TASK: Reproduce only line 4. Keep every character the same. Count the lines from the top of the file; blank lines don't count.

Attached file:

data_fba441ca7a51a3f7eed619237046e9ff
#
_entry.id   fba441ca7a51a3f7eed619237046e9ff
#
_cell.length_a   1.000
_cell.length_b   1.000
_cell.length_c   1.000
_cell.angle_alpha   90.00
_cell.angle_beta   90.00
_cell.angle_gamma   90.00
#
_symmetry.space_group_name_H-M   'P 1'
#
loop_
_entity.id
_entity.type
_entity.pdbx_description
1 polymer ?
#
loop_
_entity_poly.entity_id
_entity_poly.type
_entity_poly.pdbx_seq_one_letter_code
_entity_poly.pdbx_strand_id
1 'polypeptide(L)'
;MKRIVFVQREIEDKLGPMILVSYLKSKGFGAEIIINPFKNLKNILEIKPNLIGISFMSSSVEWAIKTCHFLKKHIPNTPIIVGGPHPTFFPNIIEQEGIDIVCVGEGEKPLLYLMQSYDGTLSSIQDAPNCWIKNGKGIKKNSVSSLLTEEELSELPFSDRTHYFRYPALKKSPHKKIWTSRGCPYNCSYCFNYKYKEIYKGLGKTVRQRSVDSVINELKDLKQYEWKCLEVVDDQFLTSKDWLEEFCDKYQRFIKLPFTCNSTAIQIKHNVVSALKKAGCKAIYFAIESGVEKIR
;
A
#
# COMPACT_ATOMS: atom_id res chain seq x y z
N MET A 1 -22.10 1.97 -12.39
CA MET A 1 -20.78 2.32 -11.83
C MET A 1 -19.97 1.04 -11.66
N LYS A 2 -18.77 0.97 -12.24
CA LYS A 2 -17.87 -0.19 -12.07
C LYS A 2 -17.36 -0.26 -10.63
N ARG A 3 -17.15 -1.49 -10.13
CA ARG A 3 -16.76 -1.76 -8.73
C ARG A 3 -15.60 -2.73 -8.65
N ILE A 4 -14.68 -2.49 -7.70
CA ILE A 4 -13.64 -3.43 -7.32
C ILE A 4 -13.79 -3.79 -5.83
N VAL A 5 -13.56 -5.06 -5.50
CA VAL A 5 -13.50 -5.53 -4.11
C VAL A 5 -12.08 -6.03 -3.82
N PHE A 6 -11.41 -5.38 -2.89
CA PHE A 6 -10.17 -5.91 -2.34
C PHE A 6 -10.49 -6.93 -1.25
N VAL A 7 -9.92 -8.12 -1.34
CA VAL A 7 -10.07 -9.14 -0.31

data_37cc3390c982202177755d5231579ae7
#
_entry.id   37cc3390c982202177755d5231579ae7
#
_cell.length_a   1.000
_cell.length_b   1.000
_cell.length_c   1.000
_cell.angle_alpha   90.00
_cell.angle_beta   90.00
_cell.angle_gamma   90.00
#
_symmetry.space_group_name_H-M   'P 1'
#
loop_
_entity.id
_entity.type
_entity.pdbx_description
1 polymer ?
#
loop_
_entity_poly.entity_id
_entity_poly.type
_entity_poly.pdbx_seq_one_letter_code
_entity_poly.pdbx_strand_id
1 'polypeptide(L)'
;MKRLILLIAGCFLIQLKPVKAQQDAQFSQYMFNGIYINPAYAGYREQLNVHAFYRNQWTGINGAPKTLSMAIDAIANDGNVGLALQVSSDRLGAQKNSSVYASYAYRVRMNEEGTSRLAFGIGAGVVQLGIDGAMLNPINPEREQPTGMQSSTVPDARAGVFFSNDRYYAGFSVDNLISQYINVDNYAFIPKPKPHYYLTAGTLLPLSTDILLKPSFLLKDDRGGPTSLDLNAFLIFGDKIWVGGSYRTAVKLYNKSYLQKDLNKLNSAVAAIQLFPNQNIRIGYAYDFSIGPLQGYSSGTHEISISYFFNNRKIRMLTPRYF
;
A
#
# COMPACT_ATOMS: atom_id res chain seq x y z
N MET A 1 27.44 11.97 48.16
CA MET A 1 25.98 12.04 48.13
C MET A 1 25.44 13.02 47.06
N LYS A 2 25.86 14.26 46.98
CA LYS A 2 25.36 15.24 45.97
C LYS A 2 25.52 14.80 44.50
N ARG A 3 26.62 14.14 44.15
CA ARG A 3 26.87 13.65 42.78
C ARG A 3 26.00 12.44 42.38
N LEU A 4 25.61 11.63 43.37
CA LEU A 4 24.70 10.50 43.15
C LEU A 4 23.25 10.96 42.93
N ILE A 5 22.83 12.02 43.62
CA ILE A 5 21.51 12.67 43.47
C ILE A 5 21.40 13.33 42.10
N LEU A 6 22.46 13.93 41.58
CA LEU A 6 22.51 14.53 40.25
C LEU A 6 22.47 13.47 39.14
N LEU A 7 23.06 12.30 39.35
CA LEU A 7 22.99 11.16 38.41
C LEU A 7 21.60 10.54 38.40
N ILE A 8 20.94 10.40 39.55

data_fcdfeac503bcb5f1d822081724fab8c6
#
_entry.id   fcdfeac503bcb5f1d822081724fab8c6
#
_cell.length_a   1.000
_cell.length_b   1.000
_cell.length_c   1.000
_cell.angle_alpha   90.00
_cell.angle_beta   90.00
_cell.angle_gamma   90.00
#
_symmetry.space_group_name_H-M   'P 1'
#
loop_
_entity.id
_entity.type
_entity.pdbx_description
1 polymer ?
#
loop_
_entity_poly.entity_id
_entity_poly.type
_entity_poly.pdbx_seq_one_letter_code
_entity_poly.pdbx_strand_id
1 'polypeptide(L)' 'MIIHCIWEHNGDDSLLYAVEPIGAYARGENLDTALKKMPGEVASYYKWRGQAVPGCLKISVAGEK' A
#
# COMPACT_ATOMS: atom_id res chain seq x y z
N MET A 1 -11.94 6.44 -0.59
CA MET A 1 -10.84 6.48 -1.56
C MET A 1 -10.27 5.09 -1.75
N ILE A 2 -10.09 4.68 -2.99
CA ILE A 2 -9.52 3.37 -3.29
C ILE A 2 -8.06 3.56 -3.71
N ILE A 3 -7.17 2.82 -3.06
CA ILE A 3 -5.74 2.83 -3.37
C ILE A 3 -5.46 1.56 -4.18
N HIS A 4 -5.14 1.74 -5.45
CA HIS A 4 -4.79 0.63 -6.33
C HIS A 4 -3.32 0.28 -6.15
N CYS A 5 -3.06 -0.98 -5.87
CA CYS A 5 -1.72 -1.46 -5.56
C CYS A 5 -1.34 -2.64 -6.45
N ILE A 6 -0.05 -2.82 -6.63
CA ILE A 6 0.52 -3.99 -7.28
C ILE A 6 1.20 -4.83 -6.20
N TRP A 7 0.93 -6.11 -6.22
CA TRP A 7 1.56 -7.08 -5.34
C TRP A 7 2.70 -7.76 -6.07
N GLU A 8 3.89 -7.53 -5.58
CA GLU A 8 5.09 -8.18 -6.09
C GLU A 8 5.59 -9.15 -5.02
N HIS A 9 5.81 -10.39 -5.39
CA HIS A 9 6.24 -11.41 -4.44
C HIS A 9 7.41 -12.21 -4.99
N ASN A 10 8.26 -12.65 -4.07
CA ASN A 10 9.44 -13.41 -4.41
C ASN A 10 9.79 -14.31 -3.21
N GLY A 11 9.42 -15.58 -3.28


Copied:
#